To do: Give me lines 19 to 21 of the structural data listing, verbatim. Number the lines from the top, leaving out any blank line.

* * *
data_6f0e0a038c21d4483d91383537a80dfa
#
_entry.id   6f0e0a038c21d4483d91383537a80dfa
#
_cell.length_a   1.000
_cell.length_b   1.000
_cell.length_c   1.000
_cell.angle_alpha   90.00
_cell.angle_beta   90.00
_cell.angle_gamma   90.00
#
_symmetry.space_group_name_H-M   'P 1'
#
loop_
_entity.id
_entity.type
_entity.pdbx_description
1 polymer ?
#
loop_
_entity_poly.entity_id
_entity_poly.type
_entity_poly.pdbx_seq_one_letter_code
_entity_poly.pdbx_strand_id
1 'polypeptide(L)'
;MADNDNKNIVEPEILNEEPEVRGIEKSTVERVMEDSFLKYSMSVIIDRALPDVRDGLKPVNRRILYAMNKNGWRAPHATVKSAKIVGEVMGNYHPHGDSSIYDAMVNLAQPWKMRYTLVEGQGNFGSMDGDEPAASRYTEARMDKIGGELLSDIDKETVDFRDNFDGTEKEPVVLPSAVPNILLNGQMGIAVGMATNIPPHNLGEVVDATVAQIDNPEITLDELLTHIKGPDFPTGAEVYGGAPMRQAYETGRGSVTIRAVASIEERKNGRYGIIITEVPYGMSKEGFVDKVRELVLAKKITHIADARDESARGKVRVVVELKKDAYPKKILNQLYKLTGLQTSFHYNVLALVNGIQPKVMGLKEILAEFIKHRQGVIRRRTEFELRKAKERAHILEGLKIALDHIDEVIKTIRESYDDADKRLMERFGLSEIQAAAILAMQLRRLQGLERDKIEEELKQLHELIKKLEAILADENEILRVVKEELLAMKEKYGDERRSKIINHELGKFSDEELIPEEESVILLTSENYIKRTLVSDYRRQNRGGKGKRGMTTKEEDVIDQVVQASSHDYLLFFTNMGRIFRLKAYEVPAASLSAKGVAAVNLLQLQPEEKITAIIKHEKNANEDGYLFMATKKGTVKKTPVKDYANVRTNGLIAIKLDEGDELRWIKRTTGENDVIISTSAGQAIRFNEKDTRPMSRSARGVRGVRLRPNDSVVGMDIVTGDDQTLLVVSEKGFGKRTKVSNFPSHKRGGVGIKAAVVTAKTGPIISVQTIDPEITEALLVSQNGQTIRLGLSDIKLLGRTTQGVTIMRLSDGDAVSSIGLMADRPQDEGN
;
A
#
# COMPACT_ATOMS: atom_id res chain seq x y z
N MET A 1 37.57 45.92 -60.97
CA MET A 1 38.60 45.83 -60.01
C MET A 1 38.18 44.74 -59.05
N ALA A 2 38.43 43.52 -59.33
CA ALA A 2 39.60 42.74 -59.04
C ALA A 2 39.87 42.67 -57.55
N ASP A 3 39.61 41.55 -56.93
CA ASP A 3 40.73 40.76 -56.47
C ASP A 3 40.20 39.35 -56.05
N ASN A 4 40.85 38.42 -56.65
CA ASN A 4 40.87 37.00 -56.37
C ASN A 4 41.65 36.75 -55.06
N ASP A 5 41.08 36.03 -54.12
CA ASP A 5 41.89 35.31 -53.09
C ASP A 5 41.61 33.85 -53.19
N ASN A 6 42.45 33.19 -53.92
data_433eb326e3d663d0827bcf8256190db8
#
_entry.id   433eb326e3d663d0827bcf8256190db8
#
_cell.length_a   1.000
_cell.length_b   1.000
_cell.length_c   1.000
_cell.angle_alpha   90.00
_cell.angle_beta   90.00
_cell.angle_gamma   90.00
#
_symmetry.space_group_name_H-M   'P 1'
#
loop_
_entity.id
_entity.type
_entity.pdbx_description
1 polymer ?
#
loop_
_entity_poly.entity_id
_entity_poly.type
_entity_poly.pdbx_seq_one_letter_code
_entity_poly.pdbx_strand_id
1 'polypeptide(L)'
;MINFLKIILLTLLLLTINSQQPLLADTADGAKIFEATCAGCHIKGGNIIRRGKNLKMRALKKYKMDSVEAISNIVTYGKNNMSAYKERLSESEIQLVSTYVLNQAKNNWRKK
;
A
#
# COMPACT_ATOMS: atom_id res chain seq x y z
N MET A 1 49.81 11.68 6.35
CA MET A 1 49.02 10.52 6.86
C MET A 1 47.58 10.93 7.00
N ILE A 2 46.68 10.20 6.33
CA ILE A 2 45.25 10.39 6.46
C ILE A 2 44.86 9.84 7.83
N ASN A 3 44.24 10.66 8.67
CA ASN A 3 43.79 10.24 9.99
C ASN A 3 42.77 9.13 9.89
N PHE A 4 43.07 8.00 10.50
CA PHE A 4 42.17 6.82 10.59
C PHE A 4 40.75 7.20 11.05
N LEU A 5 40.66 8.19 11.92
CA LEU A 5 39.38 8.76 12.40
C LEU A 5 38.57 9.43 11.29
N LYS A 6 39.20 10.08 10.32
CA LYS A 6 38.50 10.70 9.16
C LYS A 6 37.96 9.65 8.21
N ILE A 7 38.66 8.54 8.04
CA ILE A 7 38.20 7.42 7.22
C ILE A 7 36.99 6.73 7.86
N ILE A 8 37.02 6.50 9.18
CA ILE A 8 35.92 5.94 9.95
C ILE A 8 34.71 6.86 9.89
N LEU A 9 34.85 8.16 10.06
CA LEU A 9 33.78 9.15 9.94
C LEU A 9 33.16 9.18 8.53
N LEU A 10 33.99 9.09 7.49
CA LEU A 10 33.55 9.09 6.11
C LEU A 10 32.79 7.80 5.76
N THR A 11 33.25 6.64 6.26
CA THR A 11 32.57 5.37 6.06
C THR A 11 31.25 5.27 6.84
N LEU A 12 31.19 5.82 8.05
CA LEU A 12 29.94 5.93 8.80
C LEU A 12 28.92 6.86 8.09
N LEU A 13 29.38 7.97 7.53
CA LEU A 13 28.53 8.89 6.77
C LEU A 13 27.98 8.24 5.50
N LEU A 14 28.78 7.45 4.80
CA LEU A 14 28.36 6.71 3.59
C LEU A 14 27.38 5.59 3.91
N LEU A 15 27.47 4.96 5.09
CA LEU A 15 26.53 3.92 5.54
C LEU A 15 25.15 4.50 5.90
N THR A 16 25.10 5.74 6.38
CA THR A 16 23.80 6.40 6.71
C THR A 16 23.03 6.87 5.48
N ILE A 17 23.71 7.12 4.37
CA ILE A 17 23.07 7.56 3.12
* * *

#
loop_
_entity_poly.entity_id